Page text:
The i5s are absolute units, especially the newer ones. These beasts get the job done, and for a very efficient price-to-power ratio. My brother always goes the i5 route and I go the i7 route, but neither of us have had any CPU-related bottlenecks in years…the only reason I recommend i7 or i9 chips is for graphic design artists, combinatorial number theorists, and mathematicians…notice gamers are excluded from that list, even though gamers are the primary marketing component for those chips. Gamers do not need (nor will need) an i9 simply because the way games are programmed today takes full advantage of the CPU but they are typically waiting on the GPU to finish crunching a bunch of polygons to display the next image. Or, in the case of ray-tracing for next-gen cutscenes/games, still waiting on the GPU to finish number crunching the reflection/refraction/distortion of every beam of virtual light that is visible to the player.
It really depends, if you have a slow i5 of course it’s not good, but this is rarely the case. i5s are usually faster than i7 per core. i7 on the other hand has more threads/cores usually.
So for gaming I suggest a CPU with fast cores rather than more cores. If you use a lot of statistics, data science and such, then I suggest getting a CPU with lot’s of threads and cores. Otherwise you will never need it.
There are only a few games which need a very good CPU, you will hardly find that bottlenecking your system and even then, most games don’t support CPU’s with multiple cores and threads.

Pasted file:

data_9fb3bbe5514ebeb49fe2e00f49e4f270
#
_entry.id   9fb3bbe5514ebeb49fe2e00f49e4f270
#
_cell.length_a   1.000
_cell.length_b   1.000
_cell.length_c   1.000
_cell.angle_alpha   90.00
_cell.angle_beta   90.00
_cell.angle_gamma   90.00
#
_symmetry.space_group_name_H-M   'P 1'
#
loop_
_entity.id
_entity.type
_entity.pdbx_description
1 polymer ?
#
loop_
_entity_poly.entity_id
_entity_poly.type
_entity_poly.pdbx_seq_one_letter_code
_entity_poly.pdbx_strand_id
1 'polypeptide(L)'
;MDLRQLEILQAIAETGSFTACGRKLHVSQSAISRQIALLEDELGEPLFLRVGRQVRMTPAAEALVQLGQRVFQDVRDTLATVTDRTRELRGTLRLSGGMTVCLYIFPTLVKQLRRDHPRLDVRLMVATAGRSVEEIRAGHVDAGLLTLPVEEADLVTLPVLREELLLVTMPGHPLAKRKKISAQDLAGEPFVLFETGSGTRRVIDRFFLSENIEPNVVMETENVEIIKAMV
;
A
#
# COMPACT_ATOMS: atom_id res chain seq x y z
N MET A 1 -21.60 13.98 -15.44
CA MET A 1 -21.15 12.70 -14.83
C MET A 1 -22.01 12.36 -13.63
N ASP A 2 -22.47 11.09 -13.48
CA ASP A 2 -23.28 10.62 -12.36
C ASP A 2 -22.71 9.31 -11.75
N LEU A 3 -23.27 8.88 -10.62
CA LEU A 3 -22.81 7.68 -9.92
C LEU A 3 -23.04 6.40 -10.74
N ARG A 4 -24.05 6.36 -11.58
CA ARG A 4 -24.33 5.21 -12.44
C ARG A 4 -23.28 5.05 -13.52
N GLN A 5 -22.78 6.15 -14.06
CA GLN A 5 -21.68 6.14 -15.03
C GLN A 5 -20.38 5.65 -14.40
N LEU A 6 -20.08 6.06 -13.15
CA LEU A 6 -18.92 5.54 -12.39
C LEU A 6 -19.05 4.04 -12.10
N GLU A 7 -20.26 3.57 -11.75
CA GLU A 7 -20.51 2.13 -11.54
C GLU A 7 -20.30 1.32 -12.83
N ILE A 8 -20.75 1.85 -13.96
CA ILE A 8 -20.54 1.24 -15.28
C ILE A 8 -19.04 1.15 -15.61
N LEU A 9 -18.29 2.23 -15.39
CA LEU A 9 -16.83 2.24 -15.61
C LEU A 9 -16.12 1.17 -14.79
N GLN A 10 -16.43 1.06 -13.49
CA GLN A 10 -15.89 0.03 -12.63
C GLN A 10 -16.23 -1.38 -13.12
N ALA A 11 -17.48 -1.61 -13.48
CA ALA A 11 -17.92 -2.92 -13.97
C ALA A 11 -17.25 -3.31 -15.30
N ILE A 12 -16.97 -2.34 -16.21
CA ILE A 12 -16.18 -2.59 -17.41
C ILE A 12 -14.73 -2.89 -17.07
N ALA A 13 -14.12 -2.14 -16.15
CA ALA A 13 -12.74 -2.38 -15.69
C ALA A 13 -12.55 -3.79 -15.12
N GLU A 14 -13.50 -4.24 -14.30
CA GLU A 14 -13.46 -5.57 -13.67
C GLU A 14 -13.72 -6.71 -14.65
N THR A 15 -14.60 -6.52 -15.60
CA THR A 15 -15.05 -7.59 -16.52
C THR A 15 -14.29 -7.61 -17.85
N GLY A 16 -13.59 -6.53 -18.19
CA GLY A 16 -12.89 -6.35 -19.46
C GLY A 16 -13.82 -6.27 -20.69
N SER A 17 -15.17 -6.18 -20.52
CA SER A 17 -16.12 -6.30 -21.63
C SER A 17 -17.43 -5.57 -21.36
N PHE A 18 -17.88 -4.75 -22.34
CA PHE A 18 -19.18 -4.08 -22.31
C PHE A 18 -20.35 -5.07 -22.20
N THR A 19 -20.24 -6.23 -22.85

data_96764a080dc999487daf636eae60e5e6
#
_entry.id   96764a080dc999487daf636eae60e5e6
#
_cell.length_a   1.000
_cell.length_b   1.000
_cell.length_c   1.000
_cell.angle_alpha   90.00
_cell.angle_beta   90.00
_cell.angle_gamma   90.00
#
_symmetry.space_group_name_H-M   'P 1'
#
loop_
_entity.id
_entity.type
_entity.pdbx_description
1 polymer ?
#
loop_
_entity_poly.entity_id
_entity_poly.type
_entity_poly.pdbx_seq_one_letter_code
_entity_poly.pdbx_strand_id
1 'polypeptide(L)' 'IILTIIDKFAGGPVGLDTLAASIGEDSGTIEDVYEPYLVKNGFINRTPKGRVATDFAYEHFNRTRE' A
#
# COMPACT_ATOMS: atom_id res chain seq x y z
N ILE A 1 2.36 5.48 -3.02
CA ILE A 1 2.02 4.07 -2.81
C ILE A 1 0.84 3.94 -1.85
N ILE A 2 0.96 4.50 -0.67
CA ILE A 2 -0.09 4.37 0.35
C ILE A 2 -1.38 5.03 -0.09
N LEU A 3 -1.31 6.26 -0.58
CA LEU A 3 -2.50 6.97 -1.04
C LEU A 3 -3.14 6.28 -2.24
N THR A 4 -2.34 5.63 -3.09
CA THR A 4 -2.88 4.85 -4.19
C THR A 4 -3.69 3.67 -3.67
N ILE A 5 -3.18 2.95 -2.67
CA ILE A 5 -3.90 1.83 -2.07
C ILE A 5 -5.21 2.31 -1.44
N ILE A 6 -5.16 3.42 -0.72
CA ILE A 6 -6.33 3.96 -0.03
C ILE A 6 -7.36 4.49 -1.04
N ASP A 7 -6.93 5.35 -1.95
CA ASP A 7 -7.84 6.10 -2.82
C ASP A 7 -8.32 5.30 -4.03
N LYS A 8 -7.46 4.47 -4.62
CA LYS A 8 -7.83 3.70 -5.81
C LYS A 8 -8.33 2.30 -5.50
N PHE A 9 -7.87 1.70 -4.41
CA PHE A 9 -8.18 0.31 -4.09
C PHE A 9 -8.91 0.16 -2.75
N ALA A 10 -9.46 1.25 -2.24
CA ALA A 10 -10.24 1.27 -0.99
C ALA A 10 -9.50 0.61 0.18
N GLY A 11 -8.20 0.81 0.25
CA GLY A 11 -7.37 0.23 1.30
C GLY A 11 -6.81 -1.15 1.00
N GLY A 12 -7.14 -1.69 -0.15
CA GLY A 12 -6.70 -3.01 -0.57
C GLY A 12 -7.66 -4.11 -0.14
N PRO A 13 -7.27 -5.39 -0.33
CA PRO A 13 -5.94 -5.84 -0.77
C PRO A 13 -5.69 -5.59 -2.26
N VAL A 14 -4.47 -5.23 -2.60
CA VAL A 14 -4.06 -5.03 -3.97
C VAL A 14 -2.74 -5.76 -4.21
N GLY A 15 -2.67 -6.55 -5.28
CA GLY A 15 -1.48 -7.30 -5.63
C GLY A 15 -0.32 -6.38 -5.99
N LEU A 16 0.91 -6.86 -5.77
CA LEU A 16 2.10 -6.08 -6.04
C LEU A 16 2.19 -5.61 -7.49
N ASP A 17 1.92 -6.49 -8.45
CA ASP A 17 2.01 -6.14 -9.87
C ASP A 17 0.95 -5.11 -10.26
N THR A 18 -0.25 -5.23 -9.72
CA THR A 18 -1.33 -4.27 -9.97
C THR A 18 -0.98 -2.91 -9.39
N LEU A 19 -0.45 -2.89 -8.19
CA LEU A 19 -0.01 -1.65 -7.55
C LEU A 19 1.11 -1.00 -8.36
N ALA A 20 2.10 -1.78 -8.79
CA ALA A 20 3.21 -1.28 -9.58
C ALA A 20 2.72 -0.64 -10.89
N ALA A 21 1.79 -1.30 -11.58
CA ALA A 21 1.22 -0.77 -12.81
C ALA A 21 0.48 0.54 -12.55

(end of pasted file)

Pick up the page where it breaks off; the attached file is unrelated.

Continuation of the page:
For instance I have the Ryzen 1600 and I have only seen it’s usage rise to like 30% or so, even with more CPU intensive games like strategy games (EU4, Stellaris, CKII, Endless space, etc).
So if you want more specific advice, I would need to know what you intend to play. Although I think you can bet on it that if it has a good GPU that the CPU is sufficient as well. Otherwise just check the CPU benchmark site. https://www.cpubenchmark.net/high_end_cpus.html
My last CPU was a slow i7 for today’s standards and had a score of about 7000 I believe and that was already plenty for all games on a normal speed.
That laptop looks fine. The i5 seems good enough, but it would really depend how you would use your laptop. I would just be careful with refurbished/used if you don’t get a good warranty on them.
You could give me a list of games what you play and if I have them myself, I could play them a bit and tell you the performance on my pc. So you have a rough idea how much CPU/GPU/RAM they use up.
I actually found a really great deal on a scratch and dent/refurb on the Dell outlet website, that of course is currently sold out. So I’m planning to wait until another one comes in and buy that. Had the 8th gen i5, a TB hard drive, 256 gig SSD, the 6gig 1060, etcetera for 850 USD (plus shipping and tax). Was more than I wanted to spend, but the difference in power and the like was too big to ignore at that level.
so… after buying 100$ of goodies on the blizzard shop, waiting 2 weeks that my order gets process… revived a refund and a mail saying that my order was cancelled…
i then proceed to contact the support who told me that they’re BO on the order i made and i will be able to order it back when they have more stock… meaning STFU buy it later full price loser…
it’s fun to see that hole that diablo immortal feel into is now the new home of blizzard
If you actually bought something on sale they (used to) give you the same price later if you had any problem with the order, even more if the fault was on their side. This was Blizzard a few years ago. So, if you still want to make the order, be sure to submit a ticket before asking for the discount you had (for the same order).
the dude told me that the offer was over and he could do nothing so i dont think the blizzard we knew still exist
Well, then don’t buy anything since you’re they clearly don’t value you as a customer. One by one sure adds up.